I sat …sat and listened.  After conquering my feelings I just sat and watched all manner of things arise in me, so many things that were possible to know but impossible to describe.  And I thought of the Buddha's words … Paccattaṁ veditabbo viññuhi – 'the wise will know for themselves.'  … That I had endured such suffering and sat through the rain like this … who was there to experience it with me?  Only I could know what it was like.*
For the monk, all this took place in the space of one night.  For me, as I suppose for many, coming to the end of the fear and anguish is an ongoing process that proceeds in fits and starts.  The time frame isn't important.   

What is important is the truth of the Buddha's words: Paccattaṁ veditabbo viññuhi – the wise will know for themselves. 

* Tiyavanich, Forest Recollections: Wandering Monks in Twentieth-Century Thailand, 101.

08 August 2011

I'll Just Have Water

I'm guessing I'm not alone in having habits that, while not necessarily wrong or immoral, nevertheless cut against the grain of the kind of person I aspire to be.  They're in there among the "endless blind passions" no matter what else there is to say about them. 

One of mine, and I know this sounds stupid, is diet pop.  There isn't a trip to the grocery store without one or two 2-liter bottles going into the basket.  It used to have to be diet cola, but in the last couple of years I've gone over to the lemon-lime or the citrus varieties.  When it was diet cola, the preference order was Diet Rite - Diet Pepsi - Diet Coke.  Now it's Diet Sierra Mist - Diet Cherry 7Up - Diet Citrus Blast.  The preference order is, as always, subservient to the price, though.  The first pass down the aisle is for the sale prices.  I used to pride myself on never spending more than $0.99 on a bottle, unless nothing was on sale, in which case I just limited myself to one $1.69 bottle.  Until the next trip, often that same day, at which time I'd buy, again, just one.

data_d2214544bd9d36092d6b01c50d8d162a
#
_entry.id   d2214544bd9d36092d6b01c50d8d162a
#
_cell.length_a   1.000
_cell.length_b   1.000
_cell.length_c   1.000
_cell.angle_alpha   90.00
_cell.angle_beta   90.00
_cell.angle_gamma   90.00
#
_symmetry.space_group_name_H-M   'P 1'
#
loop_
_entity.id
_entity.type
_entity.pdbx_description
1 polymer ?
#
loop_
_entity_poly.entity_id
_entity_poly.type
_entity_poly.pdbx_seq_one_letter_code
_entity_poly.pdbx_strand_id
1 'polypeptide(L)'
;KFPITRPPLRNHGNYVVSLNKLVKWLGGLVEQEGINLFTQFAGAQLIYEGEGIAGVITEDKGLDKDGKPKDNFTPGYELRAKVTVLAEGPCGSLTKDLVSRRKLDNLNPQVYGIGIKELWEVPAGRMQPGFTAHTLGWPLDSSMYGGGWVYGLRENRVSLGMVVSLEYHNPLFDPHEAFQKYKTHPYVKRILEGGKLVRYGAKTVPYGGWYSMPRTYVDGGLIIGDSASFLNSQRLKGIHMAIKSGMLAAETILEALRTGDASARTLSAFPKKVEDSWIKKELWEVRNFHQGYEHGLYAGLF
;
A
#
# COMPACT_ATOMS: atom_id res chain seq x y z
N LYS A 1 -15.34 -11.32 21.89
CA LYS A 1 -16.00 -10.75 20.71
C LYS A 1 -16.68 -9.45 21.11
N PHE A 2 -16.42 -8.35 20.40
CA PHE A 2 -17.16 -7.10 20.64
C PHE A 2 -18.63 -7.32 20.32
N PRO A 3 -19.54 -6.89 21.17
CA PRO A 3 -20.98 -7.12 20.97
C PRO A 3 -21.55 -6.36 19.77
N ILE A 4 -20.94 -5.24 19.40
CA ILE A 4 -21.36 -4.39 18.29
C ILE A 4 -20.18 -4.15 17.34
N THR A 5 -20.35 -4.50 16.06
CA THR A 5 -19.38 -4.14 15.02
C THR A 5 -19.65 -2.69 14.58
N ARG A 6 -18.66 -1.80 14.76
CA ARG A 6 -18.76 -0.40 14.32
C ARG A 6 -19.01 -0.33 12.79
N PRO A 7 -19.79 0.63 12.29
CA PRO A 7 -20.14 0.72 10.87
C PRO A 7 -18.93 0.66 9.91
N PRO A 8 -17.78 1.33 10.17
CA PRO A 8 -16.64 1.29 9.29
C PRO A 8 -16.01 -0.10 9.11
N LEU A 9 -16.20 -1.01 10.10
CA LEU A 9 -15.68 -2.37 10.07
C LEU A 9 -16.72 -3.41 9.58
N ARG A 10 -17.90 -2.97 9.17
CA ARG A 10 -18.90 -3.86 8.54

Mine isn't an argument against diet pop.  I'll be among the last to get on some anti-consumer-item bandwagon, because it's never about the object.  My argument – maybe "wrestling match" is better – is with me.  I see what this stuff does to me.  It affects how I order my day ("I need to go to the store before working outside, so I have some diet pop when I come in"), how I order my finances ("If I toss in the bottle or two, what won't I buy with the rest of my $10.00?), and how I order my self assessment ("Hey, what's the problem? It's not like I'm buying booze or smokes!").